Tuesday, August 28, 2018

Athy's Architectural and Social Heritage as seen on a walking trip from Barrow Quay to Ardreigh Lock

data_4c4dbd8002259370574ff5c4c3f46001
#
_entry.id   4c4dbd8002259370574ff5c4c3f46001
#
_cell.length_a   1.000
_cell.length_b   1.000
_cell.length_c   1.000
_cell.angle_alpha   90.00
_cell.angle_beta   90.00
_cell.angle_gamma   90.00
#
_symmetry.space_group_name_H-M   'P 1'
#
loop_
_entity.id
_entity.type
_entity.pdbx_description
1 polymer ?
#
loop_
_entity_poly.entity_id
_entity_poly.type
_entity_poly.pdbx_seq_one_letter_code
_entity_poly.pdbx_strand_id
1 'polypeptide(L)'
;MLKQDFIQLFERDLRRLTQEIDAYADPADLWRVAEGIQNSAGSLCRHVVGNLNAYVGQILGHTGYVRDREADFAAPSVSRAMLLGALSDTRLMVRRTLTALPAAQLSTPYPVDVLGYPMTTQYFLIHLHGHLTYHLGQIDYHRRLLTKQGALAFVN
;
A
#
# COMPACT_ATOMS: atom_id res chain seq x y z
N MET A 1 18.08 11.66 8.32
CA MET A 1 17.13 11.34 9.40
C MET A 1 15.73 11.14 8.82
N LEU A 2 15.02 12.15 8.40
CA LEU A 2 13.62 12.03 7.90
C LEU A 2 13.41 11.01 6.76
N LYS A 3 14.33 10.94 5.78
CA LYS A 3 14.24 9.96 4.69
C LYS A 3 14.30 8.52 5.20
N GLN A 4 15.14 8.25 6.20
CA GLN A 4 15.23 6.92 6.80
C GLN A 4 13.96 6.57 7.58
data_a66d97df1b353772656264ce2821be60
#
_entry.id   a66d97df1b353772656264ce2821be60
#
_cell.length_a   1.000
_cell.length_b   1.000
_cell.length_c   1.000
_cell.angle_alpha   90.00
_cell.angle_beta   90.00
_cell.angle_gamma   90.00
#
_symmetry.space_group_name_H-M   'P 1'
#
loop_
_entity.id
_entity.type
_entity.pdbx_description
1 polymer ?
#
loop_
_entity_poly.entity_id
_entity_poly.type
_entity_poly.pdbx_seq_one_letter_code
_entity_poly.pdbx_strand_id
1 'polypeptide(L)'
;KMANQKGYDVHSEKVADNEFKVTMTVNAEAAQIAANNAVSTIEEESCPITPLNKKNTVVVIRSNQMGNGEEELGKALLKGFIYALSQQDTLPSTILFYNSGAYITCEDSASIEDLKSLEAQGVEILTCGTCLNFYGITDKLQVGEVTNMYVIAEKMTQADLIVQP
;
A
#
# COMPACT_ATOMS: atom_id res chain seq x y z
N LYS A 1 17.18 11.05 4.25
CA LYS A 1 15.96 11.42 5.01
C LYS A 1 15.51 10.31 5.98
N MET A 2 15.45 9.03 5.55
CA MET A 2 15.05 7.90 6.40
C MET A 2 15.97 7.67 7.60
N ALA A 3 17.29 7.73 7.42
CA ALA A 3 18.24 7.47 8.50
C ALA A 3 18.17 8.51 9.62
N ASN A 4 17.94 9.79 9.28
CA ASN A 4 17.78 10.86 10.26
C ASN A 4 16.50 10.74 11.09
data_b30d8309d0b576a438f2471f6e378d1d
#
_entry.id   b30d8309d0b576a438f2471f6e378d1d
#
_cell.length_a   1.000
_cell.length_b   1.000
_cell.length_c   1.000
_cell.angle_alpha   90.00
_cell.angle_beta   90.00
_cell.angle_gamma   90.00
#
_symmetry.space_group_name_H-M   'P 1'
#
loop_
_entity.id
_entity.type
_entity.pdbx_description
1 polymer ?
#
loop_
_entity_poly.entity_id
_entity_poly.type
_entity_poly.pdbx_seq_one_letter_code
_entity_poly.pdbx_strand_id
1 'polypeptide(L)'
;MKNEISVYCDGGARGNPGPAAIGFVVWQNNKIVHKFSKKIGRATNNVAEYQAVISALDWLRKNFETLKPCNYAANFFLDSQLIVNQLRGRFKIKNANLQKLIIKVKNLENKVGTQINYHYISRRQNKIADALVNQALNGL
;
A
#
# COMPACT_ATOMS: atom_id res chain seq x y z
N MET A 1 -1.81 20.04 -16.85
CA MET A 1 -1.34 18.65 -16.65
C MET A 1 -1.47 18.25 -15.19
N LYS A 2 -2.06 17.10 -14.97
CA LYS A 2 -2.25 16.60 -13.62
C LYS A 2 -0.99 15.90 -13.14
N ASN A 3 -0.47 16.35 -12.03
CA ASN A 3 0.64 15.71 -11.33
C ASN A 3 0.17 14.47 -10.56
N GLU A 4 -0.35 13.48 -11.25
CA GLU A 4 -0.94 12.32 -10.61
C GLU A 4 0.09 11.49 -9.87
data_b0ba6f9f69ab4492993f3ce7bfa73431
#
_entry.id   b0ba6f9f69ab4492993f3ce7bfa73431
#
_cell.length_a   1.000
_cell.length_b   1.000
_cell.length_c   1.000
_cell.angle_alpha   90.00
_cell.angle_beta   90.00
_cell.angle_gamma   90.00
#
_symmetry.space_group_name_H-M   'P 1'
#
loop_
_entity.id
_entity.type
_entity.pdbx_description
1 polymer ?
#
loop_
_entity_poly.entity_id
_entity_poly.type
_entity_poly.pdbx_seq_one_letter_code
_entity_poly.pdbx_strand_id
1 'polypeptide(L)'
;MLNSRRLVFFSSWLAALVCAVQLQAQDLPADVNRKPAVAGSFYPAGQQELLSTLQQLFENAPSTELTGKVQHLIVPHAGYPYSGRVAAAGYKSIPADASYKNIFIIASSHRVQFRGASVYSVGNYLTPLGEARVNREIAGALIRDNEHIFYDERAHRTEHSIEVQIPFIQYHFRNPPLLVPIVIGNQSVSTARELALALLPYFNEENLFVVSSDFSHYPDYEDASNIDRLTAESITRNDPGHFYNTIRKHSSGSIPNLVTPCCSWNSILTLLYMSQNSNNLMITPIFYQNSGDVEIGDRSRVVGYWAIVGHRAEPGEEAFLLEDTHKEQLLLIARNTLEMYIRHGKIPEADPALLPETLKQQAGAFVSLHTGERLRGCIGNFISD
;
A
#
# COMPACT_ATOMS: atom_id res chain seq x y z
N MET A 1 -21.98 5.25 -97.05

Heritage Week prompted me to review some elements of the town’s story insofar as it related to buildings and structures along the Barrow trackway between the harbour at Emily Square and Ardreigh lock. I was pressed into service during Heritage Week to walk the route with which I was very familiar since my young days in Offaly Street. However, like many of those who walked with me on Saturday morning, as a youngster I had no knowledge of the history behind the bricks and the stones which have stood in some cases for centuries past. Theirs was a past which we have only begun to unravel in recent years and in doing so we are beginning to understand how the local townspeople of the past shaped our local history and the history of our country. St. Michael’s Church at the top of Offaly Street which presents a handsome architectural backdrop when viewed from Church Road can also be viewed from the Barrow trackway. It was consecrated on 15th September 1841 to replace an earlier church located in Market Square between the Town Hall and what in the 18th century was known as Rotten Row. It was claimed by a 19th century local historian that stone used in the building of the 13th century Dominican Friary was used in the building of that the first post reformation church in Athy. If so it’s quite possible that the same stone was used in the building of the present St. Michael’s, thus providing a link to the medieval village of 800 years ago. St. Michael’s was designed by the architect, Frederick Darley whose contribution to Irish architecture includes inter alia, the Royal Dublin Society building and the Kings Inns, Dublin. He was retained by the Duke of Leinster in connection with the refurbishment of Kilkea Castle and presumably because of his relationship with the Duke, Darley is represented by considerable architectural heritage here in Athy. In addition to St. Michael’s Church, Darley who was one of the founder members of the Royal Institute of Architects in Ireland was also the architect for the Presbyterian Church and Manse, the Model School, and it is believed, the Courthouse which was originally built as the towns corn exchange. The Rector of St. Michael’s Athy when St. Michael’s was built was Rev. Frederick Trench, whose wife Helena was a niece of Spencer Perceval, the British Prime Minister assassinated in the lobby of the House of Commons in 1812. Rev. Frederick had his own problem with some of his parishioners for as a High Church cleric and friend of John Keble of the Oxford Movement, his celebration of feast days did not find favour with some of his parishioners. Michael Carey, a local man whose diaries are in the National Library wrote of Trench in February 1851: ‘The Rev. Mr. Trench has taken down all the emblems from his popish windows and made an apology to his congregation. The Duke and the Bishop condemned them at once. He stated to the congregation that he had not the slightest notion of Puseyism or Popery. My publicly denouncing the pictures and windows before the congregation on that Sunday set them all going….. Other buildings mentioned in the walk to Ardreigh included Mount Offaly House, once the home of the Disney family, the town jail on the Carlow Road and Dukes Lodge. However, before reaching the last-mentioned house, the walkers passed under the One Horse Bridge. Built in 1791 or thereabouts, the bridge allowed the horse drawn canal barges to exit the Grand Canal and enter the Barrow navigation. Just ahead was the railway bridge built in 1918 as one of the earliest pre-stressed concrete bridges in Ireland. It was built to carry the railway line from Athy to the Wolfhill coalmine which was re-opened at the end of World War 1. The work on the railway line was carried out by local men and by a large number of workmen from Belfast. It was those same Belfast men who are believed to have brought to Athy the Spanish Flu which would kill untold millions worldwide. Belfast had the first recorded incident of the 1918 flu in Ireland and Athy was the first County Kildare town where the flu epidemic took hold. The Saturday morning heritage walk ended at Ardreigh Lock near to where Ardreigh mill once stood. All that is left today of the substantial mill building are the stumps of the outer walls and the millrace which once powered the mill wheel. The story of the Haughton’s and the Hannon families, the proprietors of the Ardreigh mill and the mill at Duke Street concluded the walk

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